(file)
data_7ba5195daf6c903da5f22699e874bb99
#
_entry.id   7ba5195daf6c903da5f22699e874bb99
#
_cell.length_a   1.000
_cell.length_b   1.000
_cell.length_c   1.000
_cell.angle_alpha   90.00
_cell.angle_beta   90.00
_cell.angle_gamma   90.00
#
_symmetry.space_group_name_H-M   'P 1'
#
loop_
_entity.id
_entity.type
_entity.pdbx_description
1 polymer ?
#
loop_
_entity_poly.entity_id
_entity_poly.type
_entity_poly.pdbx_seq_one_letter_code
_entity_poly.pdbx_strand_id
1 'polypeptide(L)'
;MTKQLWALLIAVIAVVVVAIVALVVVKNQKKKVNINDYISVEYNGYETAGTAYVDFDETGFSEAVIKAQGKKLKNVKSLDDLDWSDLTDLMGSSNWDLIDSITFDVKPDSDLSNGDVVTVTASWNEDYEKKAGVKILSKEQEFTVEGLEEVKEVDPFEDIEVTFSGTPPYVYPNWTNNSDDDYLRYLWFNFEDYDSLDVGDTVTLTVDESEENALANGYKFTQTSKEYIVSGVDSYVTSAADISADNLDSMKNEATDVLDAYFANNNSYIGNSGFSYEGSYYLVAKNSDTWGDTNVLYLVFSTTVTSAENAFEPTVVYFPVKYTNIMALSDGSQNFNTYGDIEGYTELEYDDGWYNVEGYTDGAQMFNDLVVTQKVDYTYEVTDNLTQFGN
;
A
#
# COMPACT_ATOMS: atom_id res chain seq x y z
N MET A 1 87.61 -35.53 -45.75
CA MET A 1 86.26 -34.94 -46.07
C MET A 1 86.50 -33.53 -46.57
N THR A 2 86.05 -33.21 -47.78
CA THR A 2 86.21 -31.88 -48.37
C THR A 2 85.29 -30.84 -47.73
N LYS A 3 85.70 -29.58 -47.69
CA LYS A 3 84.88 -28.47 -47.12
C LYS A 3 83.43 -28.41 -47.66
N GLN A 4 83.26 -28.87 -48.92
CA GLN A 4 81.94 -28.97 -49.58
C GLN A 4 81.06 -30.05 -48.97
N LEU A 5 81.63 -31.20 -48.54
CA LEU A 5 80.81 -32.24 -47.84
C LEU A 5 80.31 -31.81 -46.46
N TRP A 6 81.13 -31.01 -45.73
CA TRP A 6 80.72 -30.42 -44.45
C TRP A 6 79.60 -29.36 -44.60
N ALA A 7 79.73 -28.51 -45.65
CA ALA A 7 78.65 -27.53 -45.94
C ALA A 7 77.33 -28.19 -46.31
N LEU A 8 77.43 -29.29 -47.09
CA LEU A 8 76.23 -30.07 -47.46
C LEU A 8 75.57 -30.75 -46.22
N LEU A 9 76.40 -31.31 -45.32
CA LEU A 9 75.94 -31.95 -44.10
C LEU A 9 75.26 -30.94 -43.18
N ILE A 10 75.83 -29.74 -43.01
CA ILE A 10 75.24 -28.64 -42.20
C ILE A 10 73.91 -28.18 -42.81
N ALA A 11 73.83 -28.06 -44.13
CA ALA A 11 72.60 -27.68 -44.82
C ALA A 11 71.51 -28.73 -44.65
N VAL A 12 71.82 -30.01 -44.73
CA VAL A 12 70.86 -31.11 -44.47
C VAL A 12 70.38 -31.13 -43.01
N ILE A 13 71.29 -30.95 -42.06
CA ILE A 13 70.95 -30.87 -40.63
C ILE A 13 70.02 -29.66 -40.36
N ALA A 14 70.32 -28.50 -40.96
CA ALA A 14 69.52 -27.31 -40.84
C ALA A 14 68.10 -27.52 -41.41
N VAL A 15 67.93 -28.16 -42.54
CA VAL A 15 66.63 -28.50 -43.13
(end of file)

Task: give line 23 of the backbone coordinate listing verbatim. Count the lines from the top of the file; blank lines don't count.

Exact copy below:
_entity_poly.pdbx_seq_one_letter_code